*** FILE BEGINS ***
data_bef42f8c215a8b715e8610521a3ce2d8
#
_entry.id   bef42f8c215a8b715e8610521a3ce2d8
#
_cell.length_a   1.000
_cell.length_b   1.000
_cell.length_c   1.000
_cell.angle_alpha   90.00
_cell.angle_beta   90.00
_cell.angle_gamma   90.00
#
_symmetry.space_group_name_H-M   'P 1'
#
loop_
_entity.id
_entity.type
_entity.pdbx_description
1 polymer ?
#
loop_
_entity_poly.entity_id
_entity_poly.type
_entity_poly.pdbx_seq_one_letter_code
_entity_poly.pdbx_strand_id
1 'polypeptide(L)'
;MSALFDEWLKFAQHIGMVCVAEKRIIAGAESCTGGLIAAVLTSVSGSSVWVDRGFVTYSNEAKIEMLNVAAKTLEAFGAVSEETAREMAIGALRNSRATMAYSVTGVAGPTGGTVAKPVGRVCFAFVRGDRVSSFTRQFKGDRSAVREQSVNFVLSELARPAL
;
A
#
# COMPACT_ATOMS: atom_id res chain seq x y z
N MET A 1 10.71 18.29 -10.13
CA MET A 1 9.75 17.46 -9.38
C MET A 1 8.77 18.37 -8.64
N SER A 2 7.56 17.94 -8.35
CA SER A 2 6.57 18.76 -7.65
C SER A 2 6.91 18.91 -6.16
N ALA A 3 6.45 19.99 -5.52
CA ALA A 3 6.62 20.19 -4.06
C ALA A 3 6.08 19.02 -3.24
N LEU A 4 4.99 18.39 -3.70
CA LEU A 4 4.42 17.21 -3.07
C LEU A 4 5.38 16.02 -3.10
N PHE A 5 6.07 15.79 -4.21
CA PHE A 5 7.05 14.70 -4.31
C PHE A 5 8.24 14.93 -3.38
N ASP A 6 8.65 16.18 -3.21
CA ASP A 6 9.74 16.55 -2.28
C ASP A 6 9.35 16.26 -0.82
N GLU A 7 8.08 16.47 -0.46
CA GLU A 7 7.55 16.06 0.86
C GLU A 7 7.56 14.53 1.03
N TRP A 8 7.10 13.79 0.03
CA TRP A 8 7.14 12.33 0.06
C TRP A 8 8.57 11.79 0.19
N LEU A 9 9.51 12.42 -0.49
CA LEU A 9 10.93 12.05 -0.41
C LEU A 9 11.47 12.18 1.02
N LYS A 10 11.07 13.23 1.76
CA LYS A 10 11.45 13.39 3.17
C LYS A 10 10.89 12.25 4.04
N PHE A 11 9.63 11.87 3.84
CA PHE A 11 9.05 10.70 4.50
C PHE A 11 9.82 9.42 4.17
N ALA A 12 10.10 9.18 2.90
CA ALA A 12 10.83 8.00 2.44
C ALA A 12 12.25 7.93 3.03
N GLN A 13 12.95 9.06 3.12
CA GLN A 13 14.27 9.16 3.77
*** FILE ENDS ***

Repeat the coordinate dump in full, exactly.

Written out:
data_bef42f8c215a8b715e8610521a3ce2d8
#
_entry.id   bef42f8c215a8b715e8610521a3ce2d8
#
_cell.length_a   1.000
_cell.length_b   1.000
_cell.length_c   1.000
_cell.angle_alpha   90.00
_cell.angle_beta   90.00
_cell.angle_gamma   90.00
#
_symmetry.space_group_name_H-M   'P 1'
#
loop_
_entity.id
_entity.type
_entity.pdbx_description
1 polymer ?
#
loop_
_entity_poly.entity_id
_entity_poly.type
_entity_poly.pdbx_seq_one_letter_code
_entity_poly.pdbx_strand_id
1 'polypeptide(L)'
;MSALFDEWLKFAQHIGMVCVAEKRIIAGAESCTGGLIAAVLTSVSGSSVWVDRGFVTYSNEAKIEMLNVAAKTLEAFGAVSEETAREMAIGALRNSRATMAYSVTGVAGPTGGTVAKPVGRVCFAFVRGDRVSSFTRQFKGDRSAVREQSVNFVLSELARPAL
;
A
#
# COMPACT_ATOMS: atom_id res chain seq x y z
N MET A 1 10.71 18.29 -10.13
CA MET A 1 9.75 17.46 -9.38
C MET A 1 8.77 18.37 -8.64
N SER A 2 7.56 17.94 -8.35
CA SER A 2 6.57 18.76 -7.65
C SER A 2 6.91 18.91 -6.16
N ALA A 3 6.45 19.99 -5.52
CA ALA A 3 6.62 20.19 -4.06
C ALA A 3 6.08 19.02 -3.24
N LEU A 4 4.99 18.39 -3.70
CA LEU A 4 4.42 17.21 -3.07
C LEU A 4 5.38 16.02 -3.10
N PHE A 5 6.07 15.79 -4.21
CA PHE A 5 7.05 14.70 -4.31
C PHE A 5 8.24 14.93 -3.38
N ASP A 6 8.65 16.18 -3.21
CA ASP A 6 9.74 16.55 -2.28
C ASP A 6 9.35 16.26 -0.82
N GLU A 7 8.08 16.47 -0.46
CA GLU A 7 7.55 16.06 0.86
C GLU A 7 7.56 14.53 1.03
N TRP A 8 7.10 13.79 0.03
CA TRP A 8 7.14 12.33 0.06
C TRP A 8 8.57 11.79 0.19
N LEU A 9 9.51 12.42 -0.49
CA LEU A 9 10.93 12.05 -0.41
C LEU A 9 11.47 12.18 1.02
N LYS A 10 11.07 13.23 1.76
CA LYS A 10 11.45 13.39 3.17
C LYS A 10 10.89 12.25 4.04
N PHE A 11 9.63 11.87 3.84
CA PHE A 11 9.05 10.70 4.50
C PHE A 11 9.82 9.42 4.17
N ALA A 12 10.10 9.18 2.90
CA ALA A 12 10.83 8.00 2.44
C ALA A 12 12.25 7.93 3.03
N GLN A 13 12.95 9.06 3.12
CA GLN A 13 14.27 9.16 3.77